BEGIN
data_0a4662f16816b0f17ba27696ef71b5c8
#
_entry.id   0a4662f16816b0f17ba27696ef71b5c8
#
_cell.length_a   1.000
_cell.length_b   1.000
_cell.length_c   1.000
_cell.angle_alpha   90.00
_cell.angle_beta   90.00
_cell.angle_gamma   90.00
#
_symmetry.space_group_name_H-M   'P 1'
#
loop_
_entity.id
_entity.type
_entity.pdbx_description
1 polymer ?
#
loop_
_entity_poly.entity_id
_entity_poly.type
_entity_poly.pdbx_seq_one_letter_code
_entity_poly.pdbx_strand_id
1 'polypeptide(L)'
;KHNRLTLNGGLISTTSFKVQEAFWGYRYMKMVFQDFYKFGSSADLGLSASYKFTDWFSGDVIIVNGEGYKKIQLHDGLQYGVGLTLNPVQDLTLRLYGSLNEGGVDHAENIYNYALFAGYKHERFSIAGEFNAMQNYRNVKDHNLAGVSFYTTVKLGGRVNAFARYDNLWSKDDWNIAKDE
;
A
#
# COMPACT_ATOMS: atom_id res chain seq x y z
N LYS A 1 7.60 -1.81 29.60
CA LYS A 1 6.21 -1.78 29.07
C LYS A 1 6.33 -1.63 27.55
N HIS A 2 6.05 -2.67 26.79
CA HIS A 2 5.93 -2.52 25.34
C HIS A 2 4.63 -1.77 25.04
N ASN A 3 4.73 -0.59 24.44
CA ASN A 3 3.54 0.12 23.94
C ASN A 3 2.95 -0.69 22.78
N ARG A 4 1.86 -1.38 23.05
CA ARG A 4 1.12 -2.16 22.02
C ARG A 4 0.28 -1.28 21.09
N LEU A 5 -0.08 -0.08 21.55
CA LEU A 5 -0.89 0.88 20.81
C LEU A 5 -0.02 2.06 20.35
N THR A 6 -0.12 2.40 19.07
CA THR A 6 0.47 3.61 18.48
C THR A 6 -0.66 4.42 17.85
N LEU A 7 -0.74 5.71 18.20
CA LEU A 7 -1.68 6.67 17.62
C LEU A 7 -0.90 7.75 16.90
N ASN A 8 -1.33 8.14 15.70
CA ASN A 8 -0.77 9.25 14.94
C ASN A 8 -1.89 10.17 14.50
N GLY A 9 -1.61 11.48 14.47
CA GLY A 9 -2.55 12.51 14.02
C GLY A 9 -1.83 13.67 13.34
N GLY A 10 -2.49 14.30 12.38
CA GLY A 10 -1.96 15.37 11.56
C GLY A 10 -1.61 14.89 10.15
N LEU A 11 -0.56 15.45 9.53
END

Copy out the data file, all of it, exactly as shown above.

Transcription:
data_0a4662f16816b0f17ba27696ef71b5c8
#
_entry.id   0a4662f16816b0f17ba27696ef71b5c8
#
_cell.length_a   1.000
_cell.length_b   1.000
_cell.length_c   1.000
_cell.angle_alpha   90.00
_cell.angle_beta   90.00
_cell.angle_gamma   90.00
#
_symmetry.space_group_name_H-M   'P 1'
#
loop_
_entity.id
_entity.type
_entity.pdbx_description
1 polymer ?
#
loop_
_entity_poly.entity_id
_entity_poly.type
_entity_poly.pdbx_seq_one_letter_code
_entity_poly.pdbx_strand_id
1 'polypeptide(L)'
;KHNRLTLNGGLISTTSFKVQEAFWGYRYMKMVFQDFYKFGSSADLGLSASYKFTDWFSGDVIIVNGEGYKKIQLHDGLQYGVGLTLNPVQDLTLRLYGSLNEGGVDHAENIYNYALFAGYKHERFSIAGEFNAMQNYRNVKDHNLAGVSFYTTVKLGGRVNAFARYDNLWSKDDWNIAKDE
;
A
#
# COMPACT_ATOMS: atom_id res chain seq x y z
N LYS A 1 7.60 -1.81 29.60
CA LYS A 1 6.21 -1.78 29.07
C LYS A 1 6.33 -1.63 27.55
N HIS A 2 6.05 -2.67 26.79
CA HIS A 2 5.93 -2.52 25.34
C HIS A 2 4.63 -1.77 25.04
N ASN A 3 4.73 -0.59 24.44
CA ASN A 3 3.54 0.12 23.94
C ASN A 3 2.95 -0.69 22.78
N ARG A 4 1.86 -1.38 23.05
CA ARG A 4 1.12 -2.16 22.02
C ARG A 4 0.28 -1.28 21.09
N LEU A 5 -0.08 -0.08 21.55
CA LEU A 5 -0.89 0.88 20.81
C LEU A 5 -0.02 2.06 20.35
N THR A 6 -0.12 2.40 19.07
CA THR A 6 0.47 3.61 18.48
C THR A 6 -0.66 4.42 17.85
N LEU A 7 -0.74 5.71 18.20
CA LEU A 7 -1.68 6.67 17.62
C LEU A 7 -0.90 7.75 16.90
N ASN A 8 -1.33 8.14 15.70
CA ASN A 8 -0.77 9.25 14.94
C ASN A 8 -1.89 10.17 14.50
N GLY A 9 -1.61 11.48 14.47
CA GLY A 9 -2.55 12.51 14.02
C GLY A 9 -1.83 13.67 13.34
N GLY A 10 -2.49 14.30 12.38
CA GLY A 10 -1.96 15.37 11.56
C GLY A 10 -1.61 14.89 10.15
N LEU A 11 -0.56 15.45 9.53